As the righteous desire for vengeance was stilled, intelligence personnel pumped these killers for information: Who were they? Who sent them? Who else did they know? What else did they have in the works?

Some al-Qaeda murderers who were caught spoke readily. Others did so after facing such disincentives to silence as hot or cold detention cells, tobacco smoke in their faces, sleep deprivation, loud music, and — according to one report — “a forced bath using a stiff brush.”

Others resisted, which required additional inducements for them to share their knowledge. This is where waterboarding came in.

Despite what the Left would like Americans to believe, the CIA and other U.S. authorities did not waterboard random Muslim men who were nabbed while strolling home from their local mosques. Nor was footage of their waterboarding hand delivered to the White House so that President G. W. Bush and Vice President Dick Cheney could enjoy it, along with soda and Jiffy Pop.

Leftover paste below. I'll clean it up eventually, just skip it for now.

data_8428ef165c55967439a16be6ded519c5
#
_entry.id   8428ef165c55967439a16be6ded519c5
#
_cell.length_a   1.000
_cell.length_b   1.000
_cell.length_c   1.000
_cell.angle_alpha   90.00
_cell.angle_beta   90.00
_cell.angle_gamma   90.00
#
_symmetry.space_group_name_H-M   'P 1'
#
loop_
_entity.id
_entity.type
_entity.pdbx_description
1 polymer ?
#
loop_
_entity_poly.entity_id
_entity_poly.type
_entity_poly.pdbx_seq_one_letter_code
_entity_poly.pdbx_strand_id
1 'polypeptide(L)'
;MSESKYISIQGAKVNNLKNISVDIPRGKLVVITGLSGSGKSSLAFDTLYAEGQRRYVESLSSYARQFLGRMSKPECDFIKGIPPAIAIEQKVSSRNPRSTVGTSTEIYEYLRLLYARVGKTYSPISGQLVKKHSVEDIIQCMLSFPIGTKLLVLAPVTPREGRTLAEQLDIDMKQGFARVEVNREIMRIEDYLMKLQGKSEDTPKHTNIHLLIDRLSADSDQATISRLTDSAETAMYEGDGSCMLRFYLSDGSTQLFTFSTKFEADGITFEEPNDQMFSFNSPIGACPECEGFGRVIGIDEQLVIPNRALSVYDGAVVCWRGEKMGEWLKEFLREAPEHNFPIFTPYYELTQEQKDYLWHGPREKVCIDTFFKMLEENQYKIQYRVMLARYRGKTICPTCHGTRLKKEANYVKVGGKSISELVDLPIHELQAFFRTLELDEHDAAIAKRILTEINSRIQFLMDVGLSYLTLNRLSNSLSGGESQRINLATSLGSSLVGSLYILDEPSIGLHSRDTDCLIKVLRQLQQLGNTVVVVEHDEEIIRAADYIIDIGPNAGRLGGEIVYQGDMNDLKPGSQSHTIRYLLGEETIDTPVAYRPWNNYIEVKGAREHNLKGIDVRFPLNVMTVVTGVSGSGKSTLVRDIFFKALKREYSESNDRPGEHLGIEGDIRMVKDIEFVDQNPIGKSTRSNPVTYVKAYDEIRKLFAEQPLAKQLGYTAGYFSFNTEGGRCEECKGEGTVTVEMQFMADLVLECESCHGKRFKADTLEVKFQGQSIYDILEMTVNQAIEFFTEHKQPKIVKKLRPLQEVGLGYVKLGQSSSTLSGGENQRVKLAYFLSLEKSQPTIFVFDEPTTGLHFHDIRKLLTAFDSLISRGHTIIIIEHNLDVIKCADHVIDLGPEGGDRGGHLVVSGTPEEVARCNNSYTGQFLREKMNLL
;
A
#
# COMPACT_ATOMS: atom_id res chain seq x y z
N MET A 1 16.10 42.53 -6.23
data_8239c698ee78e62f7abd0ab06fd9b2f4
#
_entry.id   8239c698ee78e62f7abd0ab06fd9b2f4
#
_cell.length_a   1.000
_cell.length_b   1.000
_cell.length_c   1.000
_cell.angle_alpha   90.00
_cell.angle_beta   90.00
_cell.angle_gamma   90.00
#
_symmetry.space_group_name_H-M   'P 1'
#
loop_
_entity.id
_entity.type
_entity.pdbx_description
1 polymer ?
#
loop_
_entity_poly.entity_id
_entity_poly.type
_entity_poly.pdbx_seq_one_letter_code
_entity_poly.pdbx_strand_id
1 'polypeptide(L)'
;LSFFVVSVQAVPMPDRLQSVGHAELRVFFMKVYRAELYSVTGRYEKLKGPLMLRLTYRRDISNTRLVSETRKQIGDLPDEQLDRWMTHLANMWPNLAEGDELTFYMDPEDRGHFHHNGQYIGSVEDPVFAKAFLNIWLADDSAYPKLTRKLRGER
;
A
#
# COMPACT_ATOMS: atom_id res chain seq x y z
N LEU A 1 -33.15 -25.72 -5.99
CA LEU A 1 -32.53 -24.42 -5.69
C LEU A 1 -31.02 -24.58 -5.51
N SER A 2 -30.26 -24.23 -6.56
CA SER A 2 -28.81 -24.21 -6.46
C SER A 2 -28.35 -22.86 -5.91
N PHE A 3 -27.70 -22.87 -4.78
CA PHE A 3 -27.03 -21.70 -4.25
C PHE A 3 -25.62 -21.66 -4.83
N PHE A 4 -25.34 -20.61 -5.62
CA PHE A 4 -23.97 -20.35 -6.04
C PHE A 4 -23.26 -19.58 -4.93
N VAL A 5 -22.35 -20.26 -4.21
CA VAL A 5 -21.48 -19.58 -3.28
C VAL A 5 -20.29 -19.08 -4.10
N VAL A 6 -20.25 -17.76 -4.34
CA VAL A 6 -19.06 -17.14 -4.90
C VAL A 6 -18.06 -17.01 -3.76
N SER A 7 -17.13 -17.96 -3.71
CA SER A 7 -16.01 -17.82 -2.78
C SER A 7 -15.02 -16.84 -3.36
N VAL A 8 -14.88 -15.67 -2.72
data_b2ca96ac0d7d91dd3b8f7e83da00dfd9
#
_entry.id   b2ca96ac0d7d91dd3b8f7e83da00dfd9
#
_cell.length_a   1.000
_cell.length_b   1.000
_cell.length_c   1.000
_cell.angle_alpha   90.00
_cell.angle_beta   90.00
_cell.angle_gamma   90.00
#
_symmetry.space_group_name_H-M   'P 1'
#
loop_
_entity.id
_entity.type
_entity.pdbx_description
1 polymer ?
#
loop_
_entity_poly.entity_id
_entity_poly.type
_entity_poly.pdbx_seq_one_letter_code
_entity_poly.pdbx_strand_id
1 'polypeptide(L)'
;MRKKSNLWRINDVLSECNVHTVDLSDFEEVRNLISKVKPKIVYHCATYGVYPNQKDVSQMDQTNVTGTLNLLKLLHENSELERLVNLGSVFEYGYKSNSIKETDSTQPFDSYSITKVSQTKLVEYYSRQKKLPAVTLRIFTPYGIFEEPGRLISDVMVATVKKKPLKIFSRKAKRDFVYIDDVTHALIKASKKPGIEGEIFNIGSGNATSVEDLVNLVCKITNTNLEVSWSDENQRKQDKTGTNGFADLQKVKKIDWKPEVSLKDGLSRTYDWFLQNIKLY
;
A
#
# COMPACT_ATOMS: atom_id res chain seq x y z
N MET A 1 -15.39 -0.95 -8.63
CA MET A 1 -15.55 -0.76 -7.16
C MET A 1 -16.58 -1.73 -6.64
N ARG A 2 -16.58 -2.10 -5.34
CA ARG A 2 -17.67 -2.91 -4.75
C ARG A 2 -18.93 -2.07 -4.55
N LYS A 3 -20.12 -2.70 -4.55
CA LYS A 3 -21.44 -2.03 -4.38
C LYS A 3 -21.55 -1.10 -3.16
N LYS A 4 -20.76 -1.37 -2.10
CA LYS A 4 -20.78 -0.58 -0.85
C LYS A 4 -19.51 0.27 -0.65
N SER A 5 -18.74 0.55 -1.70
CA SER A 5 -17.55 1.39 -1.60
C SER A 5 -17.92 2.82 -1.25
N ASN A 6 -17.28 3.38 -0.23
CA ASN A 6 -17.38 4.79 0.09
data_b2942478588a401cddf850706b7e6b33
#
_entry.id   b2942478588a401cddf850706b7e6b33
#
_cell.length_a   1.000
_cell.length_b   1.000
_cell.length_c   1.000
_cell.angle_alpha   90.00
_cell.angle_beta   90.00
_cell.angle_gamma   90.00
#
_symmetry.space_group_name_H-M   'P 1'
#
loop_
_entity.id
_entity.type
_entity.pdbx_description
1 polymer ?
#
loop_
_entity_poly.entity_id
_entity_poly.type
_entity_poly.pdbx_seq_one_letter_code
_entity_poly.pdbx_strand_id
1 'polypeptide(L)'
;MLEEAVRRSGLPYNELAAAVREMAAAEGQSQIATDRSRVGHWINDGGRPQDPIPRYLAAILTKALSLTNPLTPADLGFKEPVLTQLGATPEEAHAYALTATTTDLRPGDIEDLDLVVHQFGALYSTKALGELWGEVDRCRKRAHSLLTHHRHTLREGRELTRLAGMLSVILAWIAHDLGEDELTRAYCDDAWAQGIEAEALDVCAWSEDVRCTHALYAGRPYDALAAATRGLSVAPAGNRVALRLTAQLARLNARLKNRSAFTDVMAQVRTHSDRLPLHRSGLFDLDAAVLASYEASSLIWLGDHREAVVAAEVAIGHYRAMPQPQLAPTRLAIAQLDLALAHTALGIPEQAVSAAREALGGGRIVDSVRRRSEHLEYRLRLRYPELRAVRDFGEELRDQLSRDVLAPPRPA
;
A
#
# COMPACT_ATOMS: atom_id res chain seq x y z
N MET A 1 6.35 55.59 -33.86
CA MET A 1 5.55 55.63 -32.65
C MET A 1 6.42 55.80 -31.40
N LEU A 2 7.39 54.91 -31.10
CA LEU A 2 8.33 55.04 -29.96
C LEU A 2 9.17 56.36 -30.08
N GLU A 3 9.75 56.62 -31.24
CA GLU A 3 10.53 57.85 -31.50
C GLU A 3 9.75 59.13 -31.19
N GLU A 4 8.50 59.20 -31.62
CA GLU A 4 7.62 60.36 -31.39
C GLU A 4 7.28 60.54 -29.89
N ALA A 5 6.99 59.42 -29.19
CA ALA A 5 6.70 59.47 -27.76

According to the CIA, a grand total of three al-Qaeda leaders were waterboarded: Abu Zubaydah, Abd al-Rahim al-Nashiri, and Khalid Sheik Mohammed (KSM). And how beautiful that they were. Those three, who most likely wanted you dead, sang like Grammy winners after interrogators held them down and poured water over their rag-covered faces — a procedure that produces neither injury nor permanent physical damage. What it does yield is invaluable information:

Zubaydah was an al-Qaeda operations specialist and aide to Osama bin Laden. He dummied up during questioning, but waterboarding loosened his lips. He then surrendered the names and whereabouts of USS Cole bomber al-Nashiri (17 Americans dead, 40 wounded), 9/11 conspirator Ramzi bin al-Shibh, and KSM — helping snare all three.